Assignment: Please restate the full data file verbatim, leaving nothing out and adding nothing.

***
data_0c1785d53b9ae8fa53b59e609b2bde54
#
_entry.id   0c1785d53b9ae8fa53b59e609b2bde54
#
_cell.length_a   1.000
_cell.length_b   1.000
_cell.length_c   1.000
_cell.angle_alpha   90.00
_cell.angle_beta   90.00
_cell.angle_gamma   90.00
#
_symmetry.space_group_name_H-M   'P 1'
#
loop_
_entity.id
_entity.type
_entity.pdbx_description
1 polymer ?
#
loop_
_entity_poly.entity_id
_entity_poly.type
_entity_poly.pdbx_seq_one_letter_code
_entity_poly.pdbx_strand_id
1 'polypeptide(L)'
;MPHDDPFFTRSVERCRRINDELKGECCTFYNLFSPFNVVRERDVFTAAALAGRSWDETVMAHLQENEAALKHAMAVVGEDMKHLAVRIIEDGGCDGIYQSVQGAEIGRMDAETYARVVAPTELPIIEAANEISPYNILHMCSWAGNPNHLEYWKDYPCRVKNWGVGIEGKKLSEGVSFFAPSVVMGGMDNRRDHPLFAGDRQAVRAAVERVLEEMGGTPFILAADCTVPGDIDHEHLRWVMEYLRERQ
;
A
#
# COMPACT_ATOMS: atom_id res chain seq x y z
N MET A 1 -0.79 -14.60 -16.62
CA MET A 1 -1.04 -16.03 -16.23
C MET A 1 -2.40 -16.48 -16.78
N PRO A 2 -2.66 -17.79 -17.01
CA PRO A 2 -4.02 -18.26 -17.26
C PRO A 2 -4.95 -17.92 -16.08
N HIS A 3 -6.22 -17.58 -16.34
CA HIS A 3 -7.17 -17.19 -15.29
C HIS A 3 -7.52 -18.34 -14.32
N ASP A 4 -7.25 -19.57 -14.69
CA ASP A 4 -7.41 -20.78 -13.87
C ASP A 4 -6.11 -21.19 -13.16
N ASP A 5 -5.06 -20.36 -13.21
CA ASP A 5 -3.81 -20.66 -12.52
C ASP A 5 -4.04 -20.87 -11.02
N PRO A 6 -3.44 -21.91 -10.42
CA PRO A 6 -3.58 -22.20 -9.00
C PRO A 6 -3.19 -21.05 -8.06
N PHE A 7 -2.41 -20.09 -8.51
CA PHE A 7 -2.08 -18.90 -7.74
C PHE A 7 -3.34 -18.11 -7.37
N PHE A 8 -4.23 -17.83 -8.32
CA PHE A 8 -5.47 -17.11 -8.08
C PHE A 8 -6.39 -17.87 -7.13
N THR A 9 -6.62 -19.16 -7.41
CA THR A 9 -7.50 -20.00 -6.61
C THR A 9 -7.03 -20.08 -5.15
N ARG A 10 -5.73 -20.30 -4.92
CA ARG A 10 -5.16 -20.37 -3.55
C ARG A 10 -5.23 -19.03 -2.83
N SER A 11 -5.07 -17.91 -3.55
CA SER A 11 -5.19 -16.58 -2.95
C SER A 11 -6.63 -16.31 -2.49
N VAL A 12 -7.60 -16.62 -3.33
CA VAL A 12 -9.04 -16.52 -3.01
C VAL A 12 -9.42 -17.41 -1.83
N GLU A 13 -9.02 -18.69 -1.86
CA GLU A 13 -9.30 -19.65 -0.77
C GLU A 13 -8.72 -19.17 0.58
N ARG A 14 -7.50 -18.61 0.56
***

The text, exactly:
data_0c1785d53b9ae8fa53b59e609b2bde54
#
_entry.id   0c1785d53b9ae8fa53b59e609b2bde54
#
_cell.length_a   1.000
_cell.length_b   1.000
_cell.length_c   1.000
_cell.angle_alpha   90.00
_cell.angle_beta   90.00
_cell.angle_gamma   90.00
#
_symmetry.space_group_name_H-M   'P 1'
#
loop_
_entity.id
_entity.type
_entity.pdbx_description
1 polymer ?
#
loop_
_entity_poly.entity_id
_entity_poly.type
_entity_poly.pdbx_seq_one_letter_code
_entity_poly.pdbx_strand_id
1 'polypeptide(L)'
;MPHDDPFFTRSVERCRRINDELKGECCTFYNLFSPFNVVRERDVFTAAALAGRSWDETVMAHLQENEAALKHAMAVVGEDMKHLAVRIIEDGGCDGIYQSVQGAEIGRMDAETYARVVAPTELPIIEAANEISPYNILHMCSWAGNPNHLEYWKDYPCRVKNWGVGIEGKKLSEGVSFFAPSVVMGGMDNRRDHPLFAGDRQAVRAAVERVLEEMGGTPFILAADCTVPGDIDHEHLRWVMEYLRERQ
;
A
#
# COMPACT_ATOMS: atom_id res chain seq x y z
N MET A 1 -0.79 -14.60 -16.62
CA MET A 1 -1.04 -16.03 -16.23
C MET A 1 -2.40 -16.48 -16.78
N PRO A 2 -2.66 -17.79 -17.01
CA PRO A 2 -4.02 -18.26 -17.26
C PRO A 2 -4.95 -17.92 -16.08
N HIS A 3 -6.22 -17.58 -16.34
CA HIS A 3 -7.17 -17.19 -15.29
C HIS A 3 -7.52 -18.34 -14.32
N ASP A 4 -7.25 -19.57 -14.69
CA ASP A 4 -7.41 -20.78 -13.87
C ASP A 4 -6.11 -21.19 -13.16
N ASP A 5 -5.06 -20.36 -13.21
CA ASP A 5 -3.81 -20.66 -12.52
C ASP A 5 -4.04 -20.87 -11.02
N PRO A 6 -3.44 -21.91 -10.42
CA PRO A 6 -3.58 -22.20 -9.00
C PRO A 6 -3.19 -21.05 -8.06
N PHE A 7 -2.41 -20.09 -8.51
CA PHE A 7 -2.08 -18.90 -7.74
C PHE A 7 -3.34 -18.11 -7.37
N PHE A 8 -4.23 -17.83 -8.32
CA PHE A 8 -5.47 -17.11 -8.08
C PHE A 8 -6.39 -17.87 -7.13
N THR A 9 -6.62 -19.16 -7.41
CA THR A 9 -7.50 -20.00 -6.61
C THR A 9 -7.03 -20.08 -5.15
N ARG A 10 -5.73 -20.30 -4.92
CA ARG A 10 -5.16 -20.37 -3.55
C ARG A 10 -5.23 -19.03 -2.83
N SER A 11 -5.07 -17.91 -3.55
CA SER A 11 -5.19 -16.58 -2.95
C SER A 11 -6.63 -16.31 -2.49
N VAL A 12 -7.60 -16.62 -3.33
CA VAL A 12 -9.04 -16.52 -3.01
C VAL A 12 -9.42 -17.41 -1.83
N GLU A 13 -9.02 -18.69 -1.86
CA GLU A 13 -9.30 -19.65 -0.77
C GLU A 13 -8.72 -19.17 0.58
N ARG A 14 -7.50 -18.61 0.56